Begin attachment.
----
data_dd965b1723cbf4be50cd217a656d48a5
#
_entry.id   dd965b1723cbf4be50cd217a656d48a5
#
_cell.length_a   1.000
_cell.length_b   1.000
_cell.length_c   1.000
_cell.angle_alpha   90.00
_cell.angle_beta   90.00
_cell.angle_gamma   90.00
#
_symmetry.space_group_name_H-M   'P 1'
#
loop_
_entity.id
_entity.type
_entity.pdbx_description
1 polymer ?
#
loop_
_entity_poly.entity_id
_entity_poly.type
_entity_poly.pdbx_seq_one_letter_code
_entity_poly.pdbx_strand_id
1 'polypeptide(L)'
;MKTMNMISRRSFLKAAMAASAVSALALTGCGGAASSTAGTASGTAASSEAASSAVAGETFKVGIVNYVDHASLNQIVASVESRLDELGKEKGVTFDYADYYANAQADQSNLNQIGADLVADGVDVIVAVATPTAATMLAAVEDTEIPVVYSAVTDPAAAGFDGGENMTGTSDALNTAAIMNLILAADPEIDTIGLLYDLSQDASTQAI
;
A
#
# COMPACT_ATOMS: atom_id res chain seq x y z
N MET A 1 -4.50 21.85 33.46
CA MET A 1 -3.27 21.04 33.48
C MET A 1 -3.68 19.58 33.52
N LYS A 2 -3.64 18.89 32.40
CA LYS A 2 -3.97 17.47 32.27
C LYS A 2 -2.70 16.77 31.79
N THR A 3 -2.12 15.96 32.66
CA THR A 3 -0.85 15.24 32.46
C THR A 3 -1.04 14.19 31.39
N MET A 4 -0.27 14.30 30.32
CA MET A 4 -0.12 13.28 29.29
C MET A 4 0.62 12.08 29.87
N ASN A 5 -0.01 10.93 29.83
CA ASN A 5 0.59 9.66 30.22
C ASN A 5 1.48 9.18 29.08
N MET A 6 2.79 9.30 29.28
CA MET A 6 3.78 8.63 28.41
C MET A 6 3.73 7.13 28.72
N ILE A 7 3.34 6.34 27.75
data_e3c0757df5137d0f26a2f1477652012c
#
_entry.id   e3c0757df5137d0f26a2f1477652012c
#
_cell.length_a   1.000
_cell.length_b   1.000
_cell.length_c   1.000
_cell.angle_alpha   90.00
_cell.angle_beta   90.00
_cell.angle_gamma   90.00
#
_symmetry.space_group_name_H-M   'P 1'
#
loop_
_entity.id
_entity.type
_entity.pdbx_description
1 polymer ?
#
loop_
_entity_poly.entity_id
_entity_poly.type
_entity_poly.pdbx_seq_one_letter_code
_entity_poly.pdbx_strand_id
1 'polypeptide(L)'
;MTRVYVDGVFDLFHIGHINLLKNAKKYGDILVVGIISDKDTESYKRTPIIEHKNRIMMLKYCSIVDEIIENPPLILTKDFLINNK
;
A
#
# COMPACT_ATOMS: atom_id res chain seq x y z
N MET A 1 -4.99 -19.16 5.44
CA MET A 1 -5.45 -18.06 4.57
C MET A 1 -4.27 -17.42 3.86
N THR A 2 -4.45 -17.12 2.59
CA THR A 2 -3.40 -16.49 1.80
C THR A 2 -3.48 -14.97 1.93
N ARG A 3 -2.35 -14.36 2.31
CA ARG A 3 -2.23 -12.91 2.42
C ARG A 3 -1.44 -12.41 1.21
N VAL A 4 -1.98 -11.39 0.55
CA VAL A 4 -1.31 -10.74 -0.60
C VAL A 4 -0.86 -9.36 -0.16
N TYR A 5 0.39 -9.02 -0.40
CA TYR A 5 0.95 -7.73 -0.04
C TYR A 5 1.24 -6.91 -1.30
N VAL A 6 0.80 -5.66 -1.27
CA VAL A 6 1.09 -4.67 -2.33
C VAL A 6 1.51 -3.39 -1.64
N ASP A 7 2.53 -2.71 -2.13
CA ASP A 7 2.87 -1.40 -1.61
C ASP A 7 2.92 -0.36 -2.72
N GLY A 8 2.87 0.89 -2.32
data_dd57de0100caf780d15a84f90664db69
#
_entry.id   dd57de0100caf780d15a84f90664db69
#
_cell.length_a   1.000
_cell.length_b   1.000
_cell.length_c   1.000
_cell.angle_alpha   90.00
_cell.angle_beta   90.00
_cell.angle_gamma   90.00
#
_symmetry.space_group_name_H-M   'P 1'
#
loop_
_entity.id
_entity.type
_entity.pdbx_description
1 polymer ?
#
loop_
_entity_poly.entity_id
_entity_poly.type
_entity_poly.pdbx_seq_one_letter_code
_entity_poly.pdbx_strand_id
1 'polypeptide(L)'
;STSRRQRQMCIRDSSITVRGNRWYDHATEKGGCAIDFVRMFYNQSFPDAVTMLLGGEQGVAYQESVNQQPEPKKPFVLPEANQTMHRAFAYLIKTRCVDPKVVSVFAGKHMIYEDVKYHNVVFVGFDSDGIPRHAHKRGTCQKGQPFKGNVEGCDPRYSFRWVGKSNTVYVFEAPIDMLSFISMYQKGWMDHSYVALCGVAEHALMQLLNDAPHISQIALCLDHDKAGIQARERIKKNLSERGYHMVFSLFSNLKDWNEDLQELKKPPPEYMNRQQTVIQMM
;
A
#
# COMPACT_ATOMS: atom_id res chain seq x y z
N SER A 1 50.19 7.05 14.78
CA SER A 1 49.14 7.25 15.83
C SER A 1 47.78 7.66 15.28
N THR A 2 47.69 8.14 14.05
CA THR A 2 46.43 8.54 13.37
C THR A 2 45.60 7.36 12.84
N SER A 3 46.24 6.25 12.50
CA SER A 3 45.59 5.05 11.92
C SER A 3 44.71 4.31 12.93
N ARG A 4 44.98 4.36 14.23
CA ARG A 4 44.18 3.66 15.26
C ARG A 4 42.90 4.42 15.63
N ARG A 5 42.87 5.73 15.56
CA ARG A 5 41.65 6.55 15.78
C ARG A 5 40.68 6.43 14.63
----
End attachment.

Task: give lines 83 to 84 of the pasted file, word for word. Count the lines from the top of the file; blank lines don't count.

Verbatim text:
N THR A 2 -4.45 -17.12 2.59
CA THR A 2 -3.40 -16.49 1.80